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The Royal United Services Institute is delighted to host this timely exhibition, held in partnership with the Guards Museum, to mark the bicentenary of the Battle of Waterloo.
The exhibition showcases items ranging from battlefield related artefacts, medals, prints, paintings and other works of art that help to convey this decisive battle and its impact upon British and European history, which the Duke of Wellington described as ‘the nearest run thing you ever saw in your life’.
The Institute is delighted to be working with the Guards Museum, since the history of the Guards at Waterloo was so pivotal; the Coldstream Guards held Hougoumont on the critical right flank against overwhelming odds from virtually the first shot to the last; the Grenadiers, as the 1st Foot Guards, halted Napoleon’s famous ‘Immortals’ in the last mass attack of the day and forced the collapse that precipitated the French defeat.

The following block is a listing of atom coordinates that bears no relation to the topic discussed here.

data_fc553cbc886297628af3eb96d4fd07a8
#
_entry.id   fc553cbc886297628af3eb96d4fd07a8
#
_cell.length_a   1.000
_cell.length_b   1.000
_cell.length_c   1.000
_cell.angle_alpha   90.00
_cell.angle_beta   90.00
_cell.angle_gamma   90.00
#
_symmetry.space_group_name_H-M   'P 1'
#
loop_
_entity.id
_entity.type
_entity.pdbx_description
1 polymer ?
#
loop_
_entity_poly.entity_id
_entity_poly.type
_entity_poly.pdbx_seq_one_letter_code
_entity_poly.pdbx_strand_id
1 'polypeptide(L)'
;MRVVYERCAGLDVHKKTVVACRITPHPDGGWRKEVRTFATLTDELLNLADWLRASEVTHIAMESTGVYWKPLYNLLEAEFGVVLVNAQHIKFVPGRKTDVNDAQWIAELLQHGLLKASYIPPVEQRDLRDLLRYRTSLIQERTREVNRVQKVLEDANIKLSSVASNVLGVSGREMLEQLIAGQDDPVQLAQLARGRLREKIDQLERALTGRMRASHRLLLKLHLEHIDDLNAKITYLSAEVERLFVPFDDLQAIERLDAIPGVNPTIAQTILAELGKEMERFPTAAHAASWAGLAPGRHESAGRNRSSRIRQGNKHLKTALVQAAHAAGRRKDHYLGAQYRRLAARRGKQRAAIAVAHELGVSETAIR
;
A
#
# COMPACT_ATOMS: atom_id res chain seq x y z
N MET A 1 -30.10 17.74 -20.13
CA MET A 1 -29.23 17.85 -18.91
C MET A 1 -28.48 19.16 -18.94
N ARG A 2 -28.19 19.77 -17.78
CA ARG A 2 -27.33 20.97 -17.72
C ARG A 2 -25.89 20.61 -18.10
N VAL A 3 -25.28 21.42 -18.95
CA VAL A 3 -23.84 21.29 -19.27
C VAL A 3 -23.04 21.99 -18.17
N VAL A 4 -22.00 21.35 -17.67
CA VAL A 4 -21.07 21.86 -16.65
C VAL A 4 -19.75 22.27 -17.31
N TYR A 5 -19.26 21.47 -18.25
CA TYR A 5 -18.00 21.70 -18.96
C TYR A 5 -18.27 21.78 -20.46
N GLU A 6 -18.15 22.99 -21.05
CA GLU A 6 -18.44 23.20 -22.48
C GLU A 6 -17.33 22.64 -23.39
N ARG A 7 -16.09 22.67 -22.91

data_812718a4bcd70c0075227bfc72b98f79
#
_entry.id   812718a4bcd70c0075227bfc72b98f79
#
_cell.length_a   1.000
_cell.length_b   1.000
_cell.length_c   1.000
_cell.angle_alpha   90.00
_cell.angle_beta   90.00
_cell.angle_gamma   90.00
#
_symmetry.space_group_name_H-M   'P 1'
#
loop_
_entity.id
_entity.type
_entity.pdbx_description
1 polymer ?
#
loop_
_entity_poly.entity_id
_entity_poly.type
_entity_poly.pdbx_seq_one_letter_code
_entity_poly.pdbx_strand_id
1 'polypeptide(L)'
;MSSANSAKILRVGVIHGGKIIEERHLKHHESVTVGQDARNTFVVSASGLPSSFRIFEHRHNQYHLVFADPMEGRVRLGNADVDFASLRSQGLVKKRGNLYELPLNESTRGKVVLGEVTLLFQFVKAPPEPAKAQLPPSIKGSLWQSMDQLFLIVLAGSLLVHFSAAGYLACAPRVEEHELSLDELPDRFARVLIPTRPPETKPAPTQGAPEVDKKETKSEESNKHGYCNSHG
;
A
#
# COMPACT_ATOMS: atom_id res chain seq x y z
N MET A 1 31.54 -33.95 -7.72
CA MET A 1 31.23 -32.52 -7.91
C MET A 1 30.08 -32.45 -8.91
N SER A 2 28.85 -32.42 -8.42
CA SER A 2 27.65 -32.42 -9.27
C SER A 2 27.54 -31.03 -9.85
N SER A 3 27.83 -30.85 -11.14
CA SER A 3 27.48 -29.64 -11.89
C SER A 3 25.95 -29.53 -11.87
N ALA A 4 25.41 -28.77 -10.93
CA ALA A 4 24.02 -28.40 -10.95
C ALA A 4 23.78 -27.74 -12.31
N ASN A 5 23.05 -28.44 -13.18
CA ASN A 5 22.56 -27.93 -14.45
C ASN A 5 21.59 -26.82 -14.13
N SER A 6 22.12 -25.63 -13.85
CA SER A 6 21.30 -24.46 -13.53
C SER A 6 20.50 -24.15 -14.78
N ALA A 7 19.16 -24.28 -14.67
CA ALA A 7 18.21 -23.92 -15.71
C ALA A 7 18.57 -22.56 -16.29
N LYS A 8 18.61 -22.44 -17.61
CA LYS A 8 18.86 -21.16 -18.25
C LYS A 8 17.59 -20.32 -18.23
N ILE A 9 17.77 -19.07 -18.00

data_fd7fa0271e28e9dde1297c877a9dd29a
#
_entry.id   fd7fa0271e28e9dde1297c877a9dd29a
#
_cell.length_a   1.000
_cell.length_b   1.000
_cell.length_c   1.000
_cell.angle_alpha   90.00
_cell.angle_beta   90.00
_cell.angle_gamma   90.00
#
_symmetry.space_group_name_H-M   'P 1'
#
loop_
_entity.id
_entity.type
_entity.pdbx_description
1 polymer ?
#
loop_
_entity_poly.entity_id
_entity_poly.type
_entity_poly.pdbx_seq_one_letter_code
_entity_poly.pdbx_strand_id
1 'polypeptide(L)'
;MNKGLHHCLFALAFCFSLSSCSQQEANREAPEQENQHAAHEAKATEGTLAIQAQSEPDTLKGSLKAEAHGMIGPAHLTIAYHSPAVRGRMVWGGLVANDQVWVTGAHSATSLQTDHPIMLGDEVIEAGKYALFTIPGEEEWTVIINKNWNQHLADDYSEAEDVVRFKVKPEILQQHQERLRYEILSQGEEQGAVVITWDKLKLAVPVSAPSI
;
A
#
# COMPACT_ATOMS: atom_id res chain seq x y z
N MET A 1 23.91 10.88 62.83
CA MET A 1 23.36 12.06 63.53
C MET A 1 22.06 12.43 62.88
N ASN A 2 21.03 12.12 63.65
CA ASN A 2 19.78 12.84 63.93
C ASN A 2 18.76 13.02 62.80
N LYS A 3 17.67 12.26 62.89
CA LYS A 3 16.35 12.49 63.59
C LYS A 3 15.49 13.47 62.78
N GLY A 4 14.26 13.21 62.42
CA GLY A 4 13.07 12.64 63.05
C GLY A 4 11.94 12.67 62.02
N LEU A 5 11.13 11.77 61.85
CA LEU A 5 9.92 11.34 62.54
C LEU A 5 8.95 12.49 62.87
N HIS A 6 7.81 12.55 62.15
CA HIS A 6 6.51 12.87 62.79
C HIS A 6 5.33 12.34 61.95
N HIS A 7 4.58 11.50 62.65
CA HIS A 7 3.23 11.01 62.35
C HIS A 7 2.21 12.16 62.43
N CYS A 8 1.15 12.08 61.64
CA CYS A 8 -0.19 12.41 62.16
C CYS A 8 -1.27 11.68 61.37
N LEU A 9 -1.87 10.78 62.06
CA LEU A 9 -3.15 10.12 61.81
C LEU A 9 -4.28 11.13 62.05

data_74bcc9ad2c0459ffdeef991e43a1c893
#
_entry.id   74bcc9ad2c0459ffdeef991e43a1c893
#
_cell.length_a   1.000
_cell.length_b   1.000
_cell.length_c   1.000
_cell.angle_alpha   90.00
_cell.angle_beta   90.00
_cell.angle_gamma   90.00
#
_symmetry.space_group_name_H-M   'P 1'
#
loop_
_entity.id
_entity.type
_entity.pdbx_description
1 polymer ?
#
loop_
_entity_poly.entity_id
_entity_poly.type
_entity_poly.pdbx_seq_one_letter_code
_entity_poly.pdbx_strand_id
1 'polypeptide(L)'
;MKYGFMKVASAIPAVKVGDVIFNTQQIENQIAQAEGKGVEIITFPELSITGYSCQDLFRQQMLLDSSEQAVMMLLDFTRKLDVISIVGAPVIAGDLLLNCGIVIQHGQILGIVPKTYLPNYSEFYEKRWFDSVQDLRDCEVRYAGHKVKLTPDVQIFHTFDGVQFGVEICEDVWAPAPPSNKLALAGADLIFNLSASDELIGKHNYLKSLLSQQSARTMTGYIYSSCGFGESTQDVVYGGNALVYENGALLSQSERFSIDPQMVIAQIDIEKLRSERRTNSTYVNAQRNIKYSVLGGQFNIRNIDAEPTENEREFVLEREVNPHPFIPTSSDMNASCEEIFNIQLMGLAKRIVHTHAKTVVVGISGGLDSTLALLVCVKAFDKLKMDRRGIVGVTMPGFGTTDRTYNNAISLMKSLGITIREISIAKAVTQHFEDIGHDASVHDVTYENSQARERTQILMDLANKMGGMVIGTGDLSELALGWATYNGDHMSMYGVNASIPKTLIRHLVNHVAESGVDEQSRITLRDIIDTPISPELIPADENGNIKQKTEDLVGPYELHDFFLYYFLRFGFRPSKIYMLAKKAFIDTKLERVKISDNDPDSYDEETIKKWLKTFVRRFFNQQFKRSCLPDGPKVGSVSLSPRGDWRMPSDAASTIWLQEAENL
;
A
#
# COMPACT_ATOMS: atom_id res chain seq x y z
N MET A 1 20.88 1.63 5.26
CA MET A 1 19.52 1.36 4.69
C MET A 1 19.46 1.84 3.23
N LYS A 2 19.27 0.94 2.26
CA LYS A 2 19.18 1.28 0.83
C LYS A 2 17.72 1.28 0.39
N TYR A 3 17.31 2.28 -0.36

Our joint exhibition is therefore designed to aid a new generation understand the socio-political context, the human dimensions and the true nature of battles and conflicts such as this defining one. The Duke of Wellington was instrumental in the founding of the Institute in 1831, and the Waterloo anniversary every year is our Founder’s Day which, this year, holds special significance as we continue to strive to embody forward thinking, free discussion and careful reflection on defence and security matters.
The exhibition will be open in the Reading Room from 10-19 June, 1030-1600.
15 June 1000-1300, Exhibition closed for private function.
Exhibition is open in week only.